1988      Marlborough Gallery, New York, New York
              Galerie Inge Baecker, Cologne, West Germany

1982      Alex Rosenberg Gallery, New York, New York
 
1980      Kestner-Gesellschaft, Hannover, West Germany
              Kunstverein Freiburg, Frieburg, West Germany
              Forum Kunste Rottweil, Rottweil, West Germany
              Galerie Jollenbeck, Cologne, West Germany
 
1979      Akademie der Kunste, Berlin, West Germany

1977      Galerie Jollenbeck, Cologne, West Germany
              Benson Gallery, Bridgehampton, New York
 
1975      Stefanotty Gallery, New York, New York
 
1974      Wilhelm-Lehmbruck-Musuem, Duisburg, West Germany
               Hedendaagse Kunst, Utrecht, The Netherlands
 
1973      Galerie M. E. Thelen, Cologne, West Germany
              Hedendaagse Kunst, Utrecht, The Netherlands
 
1971      Waddell Gallery, New York, New York
              Galleri Ostergren, Malmo, Sweden
              Everyman Gallery, New York, New York
              Benson Gallery, Bridgehampton, New York
 
1970      Galerie M. E. Thelen, Cologne, West Germany
               Benson Gallery, Bridgehampton, New York
 
1969      Waddell Gallery, New York, New York (February and December)
 
1966      The Jewish Museum, New York, New York
 
1962      Stable Gallery, New York, New York
 
 



This biography from the Archives of AskART:
Following is The New York Times obituary of the artist:

Howard Kanovitz, 79, Who Recreated the Real, Dies

By BRUCE WEBER
Published: February 9, 2009

Howard Kanovitz, a pioneer of the Photo Realism style of painting, which emerged in the 1960s as a reaction against abstraction in general and Abstract Expressionism in particular, died last Monday in Manhattan. He was 79 and lived in Southampton, N.Y.

The cause was a bacterial infection after heart surgery, said his daughter, Cleo Cook.

Rather than entirely deconstructing or obliterating the recognizable in their painted imagery, the Photo Realists sought nearly, but not quite, to recreate the real and thus suggest an ambiguity between that and what is imagined. They drew on actual photographs as research for their paintings, sometimes as virtual blueprints, and presented their images with photographic detail.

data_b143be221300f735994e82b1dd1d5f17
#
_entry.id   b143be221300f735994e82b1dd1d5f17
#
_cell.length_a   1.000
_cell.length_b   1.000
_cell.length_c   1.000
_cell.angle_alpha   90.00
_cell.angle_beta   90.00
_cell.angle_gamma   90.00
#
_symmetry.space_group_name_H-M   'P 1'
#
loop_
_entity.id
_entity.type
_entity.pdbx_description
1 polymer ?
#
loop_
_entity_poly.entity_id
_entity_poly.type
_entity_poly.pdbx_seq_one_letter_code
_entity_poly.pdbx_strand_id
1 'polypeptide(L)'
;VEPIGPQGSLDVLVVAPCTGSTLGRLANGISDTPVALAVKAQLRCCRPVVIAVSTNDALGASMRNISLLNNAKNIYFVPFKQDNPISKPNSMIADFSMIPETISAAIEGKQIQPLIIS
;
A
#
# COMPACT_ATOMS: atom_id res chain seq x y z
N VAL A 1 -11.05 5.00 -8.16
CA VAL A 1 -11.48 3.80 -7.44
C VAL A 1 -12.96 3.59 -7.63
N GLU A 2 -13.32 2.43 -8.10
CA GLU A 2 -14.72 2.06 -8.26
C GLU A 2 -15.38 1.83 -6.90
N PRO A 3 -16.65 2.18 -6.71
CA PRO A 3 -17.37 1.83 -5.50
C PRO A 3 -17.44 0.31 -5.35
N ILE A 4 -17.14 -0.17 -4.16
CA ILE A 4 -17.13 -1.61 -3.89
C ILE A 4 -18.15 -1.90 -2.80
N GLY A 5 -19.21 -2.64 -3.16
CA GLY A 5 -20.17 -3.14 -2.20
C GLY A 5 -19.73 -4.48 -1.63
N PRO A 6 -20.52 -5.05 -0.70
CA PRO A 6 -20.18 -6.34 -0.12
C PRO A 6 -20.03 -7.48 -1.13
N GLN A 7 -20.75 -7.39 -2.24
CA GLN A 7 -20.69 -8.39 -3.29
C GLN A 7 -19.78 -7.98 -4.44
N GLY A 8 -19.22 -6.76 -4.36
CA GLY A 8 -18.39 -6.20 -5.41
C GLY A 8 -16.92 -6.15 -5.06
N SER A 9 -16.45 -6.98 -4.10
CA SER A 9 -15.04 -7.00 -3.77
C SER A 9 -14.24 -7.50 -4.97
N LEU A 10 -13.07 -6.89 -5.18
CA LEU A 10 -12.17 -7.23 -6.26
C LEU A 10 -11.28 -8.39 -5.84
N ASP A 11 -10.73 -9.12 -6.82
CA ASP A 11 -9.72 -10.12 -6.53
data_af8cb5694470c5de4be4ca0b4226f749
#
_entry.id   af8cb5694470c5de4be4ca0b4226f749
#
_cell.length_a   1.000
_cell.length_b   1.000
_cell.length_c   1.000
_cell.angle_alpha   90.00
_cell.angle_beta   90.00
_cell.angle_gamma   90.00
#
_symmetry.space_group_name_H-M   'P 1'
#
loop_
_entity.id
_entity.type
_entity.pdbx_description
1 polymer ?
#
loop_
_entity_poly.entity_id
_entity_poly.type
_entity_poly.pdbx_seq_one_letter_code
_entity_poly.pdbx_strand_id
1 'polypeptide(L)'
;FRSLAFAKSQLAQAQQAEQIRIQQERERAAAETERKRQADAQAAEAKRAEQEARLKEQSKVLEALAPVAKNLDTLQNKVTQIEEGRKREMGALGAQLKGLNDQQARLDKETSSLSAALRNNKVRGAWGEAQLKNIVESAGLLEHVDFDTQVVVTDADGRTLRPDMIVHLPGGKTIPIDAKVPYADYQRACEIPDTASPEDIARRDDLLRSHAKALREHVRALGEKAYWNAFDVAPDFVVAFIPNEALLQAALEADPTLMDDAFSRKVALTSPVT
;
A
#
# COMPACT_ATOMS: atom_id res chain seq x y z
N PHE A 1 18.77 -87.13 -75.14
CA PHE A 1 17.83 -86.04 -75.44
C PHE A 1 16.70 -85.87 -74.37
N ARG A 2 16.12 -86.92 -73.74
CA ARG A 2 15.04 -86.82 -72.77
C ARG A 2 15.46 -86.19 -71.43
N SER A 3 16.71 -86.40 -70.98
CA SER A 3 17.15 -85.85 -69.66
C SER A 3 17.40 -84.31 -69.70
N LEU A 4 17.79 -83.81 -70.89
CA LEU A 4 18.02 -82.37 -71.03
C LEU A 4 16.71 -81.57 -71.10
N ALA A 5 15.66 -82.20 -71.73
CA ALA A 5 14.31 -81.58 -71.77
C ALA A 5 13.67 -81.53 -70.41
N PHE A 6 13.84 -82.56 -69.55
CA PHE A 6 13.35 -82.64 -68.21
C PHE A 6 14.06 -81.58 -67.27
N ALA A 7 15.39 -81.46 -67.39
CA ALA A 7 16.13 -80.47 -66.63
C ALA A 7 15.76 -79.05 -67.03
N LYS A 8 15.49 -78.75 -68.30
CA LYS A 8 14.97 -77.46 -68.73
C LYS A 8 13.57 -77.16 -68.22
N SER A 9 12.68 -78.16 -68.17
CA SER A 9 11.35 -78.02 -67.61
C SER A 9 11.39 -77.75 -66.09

Mr. Kanovitz’s technique was to project photographic images onto a canvas and paint over them, allowing them to guide the work in composition and scale. Works presented in his first solo show as a Photo Realist, at the Jewish Museum in Manhattan in 1966, put him at the forefront of a movement that gathered momentum in the next several years and included Chuck Close, Ralph Goings and Richard Estes.

“His influence was that he made working from photographs seem like a good idea,” Mr. Close said in an interview on Wednesday.

Often misunderstood as photographic replication, Photo Realism was actually more about questioning what is thought of as reality than about representing it. In a signature work called “The Opening,” (1967), for example, Mr. Kanovitz painted a gallery-show opening attended by prominent members of the New York art scene — painters, critics, curators and the like — all of whom would be recognizable to visitors at the gallery where the painting was being shown, and whose images were drawn from photographs taken at actual art openings. As a companion piece, he created stand-alone canvases of individual people (also from images snapped at openings) who are seen gazing at the painting, an implicit query into the relationship between looking and being looked at.

Howard Earl Kanovitz was born in on Feb. 9, 1929, in Fall River, Mass., where his father was a clothing manufacturer. He graduated from Providence College and later spent two years at the Rhode Island School of Design; he also studied art history at New York University. As a painter, Mr. Kanovitz was a student of Franz Kline, and his early work, in the 1950s, was in the Abstract Expressionist mode, the non-geometric, emotion-infused style favored by Kline, Jackson Pollock and others, which he came to see as a stifling trend. He broke away from it in the early 1960s.

“It was an orthodoxy, like a religion,” he recalled in a 1969 interview with Grace Glueck in The New York Times. “You were into it or you were out.”

Mr. Kanovitz actually grew up not wanting to be a painter at all but a musician. Before becoming an artist he played the trombone professionally, including a stint in Gene Krupa’s band. He continued to play throughout his life, often in the company of his friend and fellow painter Larry Rivers, who played credible saxophone, in a group known as the East 13th Street Band.

Along with Rivers, Mr. Kanovitz was among the coterie of writers, artists and musicians that made Greenwich Village and the east end of Long Island the unofficial capital of hip in the 1950s and 1960s.

Willem de Kooning, Frank O’Hara, Kenneth Koch and Terry Southern were among his compatriots, hanging out in places like the Cedar Tavern on University Place in the Village, where the drinks flowed voluminously and the fierce banter was about jazz, books and art.

His first marriage, to Mary Rattray, ended in divorce. In addition to Ms. Cook, he is survived by his wife, Carolyn Oldenbusch Kanovitz, and two grandsons.